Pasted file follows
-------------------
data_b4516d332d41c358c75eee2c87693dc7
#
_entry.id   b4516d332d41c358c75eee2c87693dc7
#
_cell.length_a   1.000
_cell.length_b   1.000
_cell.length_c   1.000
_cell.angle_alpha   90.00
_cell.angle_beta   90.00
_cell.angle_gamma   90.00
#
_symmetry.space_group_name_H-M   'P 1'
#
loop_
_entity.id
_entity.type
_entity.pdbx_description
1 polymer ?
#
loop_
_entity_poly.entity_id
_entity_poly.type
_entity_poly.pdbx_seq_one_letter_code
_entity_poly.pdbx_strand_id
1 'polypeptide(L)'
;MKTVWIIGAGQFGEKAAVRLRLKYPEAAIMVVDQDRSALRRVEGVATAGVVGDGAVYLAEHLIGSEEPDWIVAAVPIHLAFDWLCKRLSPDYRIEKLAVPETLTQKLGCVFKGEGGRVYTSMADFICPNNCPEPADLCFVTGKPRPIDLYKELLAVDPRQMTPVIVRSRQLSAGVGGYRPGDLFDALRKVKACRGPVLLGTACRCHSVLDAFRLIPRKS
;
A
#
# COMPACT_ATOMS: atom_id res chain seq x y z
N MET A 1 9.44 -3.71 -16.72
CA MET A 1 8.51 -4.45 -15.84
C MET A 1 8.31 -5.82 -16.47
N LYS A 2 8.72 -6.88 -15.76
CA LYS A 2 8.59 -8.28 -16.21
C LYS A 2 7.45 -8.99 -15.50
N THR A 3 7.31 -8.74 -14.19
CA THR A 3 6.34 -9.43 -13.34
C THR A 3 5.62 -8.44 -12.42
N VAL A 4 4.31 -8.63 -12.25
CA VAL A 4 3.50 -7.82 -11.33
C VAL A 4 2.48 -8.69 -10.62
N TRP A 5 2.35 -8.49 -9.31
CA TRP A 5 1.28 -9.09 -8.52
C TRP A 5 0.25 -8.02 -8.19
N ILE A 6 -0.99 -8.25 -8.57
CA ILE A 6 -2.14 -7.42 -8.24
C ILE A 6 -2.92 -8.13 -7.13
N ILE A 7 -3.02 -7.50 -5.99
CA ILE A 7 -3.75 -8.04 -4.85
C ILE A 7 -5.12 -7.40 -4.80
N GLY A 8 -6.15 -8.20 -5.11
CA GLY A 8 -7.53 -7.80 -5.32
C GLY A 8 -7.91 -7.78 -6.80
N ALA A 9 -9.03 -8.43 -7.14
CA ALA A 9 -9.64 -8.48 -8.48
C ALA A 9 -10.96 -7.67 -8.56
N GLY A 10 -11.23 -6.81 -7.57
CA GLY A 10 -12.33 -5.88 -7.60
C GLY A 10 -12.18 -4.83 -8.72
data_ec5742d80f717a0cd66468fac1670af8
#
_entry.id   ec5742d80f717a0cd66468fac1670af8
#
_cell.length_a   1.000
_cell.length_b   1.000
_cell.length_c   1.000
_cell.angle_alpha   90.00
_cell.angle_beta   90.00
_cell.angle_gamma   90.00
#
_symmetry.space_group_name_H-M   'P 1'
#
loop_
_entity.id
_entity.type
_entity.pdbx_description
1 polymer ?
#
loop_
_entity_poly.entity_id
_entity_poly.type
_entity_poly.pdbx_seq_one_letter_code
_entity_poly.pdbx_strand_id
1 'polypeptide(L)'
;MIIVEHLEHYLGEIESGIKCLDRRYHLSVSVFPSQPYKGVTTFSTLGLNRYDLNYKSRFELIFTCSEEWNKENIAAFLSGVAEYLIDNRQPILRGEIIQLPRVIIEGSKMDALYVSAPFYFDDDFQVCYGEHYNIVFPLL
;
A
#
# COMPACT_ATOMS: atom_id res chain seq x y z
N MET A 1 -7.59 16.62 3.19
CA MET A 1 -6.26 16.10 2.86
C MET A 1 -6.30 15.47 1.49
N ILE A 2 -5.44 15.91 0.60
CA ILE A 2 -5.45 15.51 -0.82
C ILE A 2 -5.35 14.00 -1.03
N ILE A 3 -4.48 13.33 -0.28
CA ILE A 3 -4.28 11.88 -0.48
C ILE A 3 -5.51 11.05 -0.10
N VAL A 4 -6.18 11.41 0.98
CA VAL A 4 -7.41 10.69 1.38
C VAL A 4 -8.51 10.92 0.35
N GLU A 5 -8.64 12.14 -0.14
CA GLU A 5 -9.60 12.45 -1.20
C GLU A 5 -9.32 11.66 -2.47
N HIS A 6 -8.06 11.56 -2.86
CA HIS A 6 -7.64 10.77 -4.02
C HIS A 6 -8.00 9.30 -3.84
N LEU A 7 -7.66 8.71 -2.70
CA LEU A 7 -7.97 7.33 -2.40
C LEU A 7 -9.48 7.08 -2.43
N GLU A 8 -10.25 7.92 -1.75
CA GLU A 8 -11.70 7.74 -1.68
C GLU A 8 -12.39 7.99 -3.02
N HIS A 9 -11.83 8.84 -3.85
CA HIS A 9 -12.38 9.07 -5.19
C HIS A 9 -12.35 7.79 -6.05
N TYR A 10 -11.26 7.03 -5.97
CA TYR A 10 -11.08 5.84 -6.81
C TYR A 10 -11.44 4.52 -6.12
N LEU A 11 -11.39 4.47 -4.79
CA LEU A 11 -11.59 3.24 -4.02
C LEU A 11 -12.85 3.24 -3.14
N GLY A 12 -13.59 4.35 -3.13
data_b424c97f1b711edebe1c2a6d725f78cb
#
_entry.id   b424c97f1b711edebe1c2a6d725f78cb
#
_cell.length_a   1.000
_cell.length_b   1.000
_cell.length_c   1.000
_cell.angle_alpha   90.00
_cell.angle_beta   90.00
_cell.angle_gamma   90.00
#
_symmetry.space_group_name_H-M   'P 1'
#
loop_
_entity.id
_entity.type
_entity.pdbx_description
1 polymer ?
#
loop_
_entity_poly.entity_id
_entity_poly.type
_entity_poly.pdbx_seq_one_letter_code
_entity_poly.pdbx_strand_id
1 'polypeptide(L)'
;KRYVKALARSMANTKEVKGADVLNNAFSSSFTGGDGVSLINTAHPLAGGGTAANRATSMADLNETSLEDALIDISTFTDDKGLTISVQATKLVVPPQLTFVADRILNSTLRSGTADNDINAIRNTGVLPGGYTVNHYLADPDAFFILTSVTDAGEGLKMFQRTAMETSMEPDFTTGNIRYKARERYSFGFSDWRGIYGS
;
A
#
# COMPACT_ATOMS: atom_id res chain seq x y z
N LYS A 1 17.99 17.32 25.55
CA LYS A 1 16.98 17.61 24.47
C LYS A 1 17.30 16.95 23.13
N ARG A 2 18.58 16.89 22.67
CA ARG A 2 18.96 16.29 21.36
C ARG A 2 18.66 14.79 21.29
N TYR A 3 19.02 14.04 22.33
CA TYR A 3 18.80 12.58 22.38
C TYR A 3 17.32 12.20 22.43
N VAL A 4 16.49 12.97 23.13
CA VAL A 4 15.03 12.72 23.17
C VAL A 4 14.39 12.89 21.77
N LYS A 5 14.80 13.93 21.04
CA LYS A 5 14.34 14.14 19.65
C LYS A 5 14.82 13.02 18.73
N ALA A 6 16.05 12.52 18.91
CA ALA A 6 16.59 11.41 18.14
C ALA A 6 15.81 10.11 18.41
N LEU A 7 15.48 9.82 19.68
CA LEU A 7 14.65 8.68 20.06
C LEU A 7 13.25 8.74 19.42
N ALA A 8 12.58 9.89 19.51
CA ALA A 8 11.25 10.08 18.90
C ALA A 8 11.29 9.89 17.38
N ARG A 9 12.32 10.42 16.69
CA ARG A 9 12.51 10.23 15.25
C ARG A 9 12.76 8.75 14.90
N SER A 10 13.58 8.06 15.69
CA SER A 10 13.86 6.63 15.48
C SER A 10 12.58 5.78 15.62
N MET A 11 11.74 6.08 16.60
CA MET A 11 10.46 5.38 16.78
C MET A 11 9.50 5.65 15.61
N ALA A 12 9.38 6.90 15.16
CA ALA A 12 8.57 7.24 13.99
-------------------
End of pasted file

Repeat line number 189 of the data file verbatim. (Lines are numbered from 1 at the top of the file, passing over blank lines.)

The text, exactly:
CA ALA A 12 8.57 7.24 13.99